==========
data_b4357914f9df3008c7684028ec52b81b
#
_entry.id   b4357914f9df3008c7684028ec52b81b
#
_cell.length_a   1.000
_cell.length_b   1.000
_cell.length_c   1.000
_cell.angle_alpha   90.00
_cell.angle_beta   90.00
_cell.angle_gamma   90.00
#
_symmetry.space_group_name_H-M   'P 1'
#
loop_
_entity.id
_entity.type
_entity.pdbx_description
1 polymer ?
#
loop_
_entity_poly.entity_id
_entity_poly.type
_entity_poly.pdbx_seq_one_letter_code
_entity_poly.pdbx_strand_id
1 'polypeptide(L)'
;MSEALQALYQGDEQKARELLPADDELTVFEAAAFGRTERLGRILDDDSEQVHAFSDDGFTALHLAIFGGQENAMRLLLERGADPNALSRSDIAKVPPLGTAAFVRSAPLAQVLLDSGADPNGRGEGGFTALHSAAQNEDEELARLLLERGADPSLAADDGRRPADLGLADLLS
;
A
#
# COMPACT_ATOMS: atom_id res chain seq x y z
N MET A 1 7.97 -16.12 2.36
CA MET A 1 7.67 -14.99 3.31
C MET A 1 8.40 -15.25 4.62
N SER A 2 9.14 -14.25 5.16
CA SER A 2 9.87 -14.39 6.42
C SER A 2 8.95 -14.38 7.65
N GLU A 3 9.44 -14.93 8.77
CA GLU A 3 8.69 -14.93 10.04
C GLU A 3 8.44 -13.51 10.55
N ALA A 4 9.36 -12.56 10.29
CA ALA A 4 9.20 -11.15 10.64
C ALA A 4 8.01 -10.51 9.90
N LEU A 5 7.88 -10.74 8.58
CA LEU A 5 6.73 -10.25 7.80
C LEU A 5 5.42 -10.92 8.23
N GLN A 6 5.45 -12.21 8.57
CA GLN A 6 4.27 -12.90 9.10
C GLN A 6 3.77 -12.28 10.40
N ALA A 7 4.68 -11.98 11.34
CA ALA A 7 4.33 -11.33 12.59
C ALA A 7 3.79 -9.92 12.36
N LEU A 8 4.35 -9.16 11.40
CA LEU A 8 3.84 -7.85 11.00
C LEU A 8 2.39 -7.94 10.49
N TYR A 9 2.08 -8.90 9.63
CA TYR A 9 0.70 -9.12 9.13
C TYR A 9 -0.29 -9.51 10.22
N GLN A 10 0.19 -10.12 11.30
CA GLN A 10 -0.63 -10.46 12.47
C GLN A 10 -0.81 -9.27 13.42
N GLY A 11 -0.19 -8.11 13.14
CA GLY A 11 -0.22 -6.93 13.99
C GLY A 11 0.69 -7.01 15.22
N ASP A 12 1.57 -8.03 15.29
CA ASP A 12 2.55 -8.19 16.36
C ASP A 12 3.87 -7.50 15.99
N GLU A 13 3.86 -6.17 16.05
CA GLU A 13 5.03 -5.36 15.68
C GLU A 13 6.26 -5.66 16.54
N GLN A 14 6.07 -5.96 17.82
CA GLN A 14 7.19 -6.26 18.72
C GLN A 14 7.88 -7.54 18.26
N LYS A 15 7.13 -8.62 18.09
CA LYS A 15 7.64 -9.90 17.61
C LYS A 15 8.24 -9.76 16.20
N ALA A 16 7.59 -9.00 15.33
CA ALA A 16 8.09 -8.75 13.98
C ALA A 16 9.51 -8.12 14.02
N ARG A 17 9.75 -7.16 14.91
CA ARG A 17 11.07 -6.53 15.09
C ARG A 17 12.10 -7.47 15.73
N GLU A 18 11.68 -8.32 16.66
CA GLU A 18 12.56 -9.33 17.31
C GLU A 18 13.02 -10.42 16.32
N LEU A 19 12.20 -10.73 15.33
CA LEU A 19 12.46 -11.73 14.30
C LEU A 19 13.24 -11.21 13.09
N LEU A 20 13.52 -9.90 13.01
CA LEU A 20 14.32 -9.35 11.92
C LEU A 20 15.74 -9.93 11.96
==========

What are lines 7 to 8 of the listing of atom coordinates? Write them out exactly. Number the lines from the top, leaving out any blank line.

_cell.length_c   1.000
_cell.angle_alpha   90.00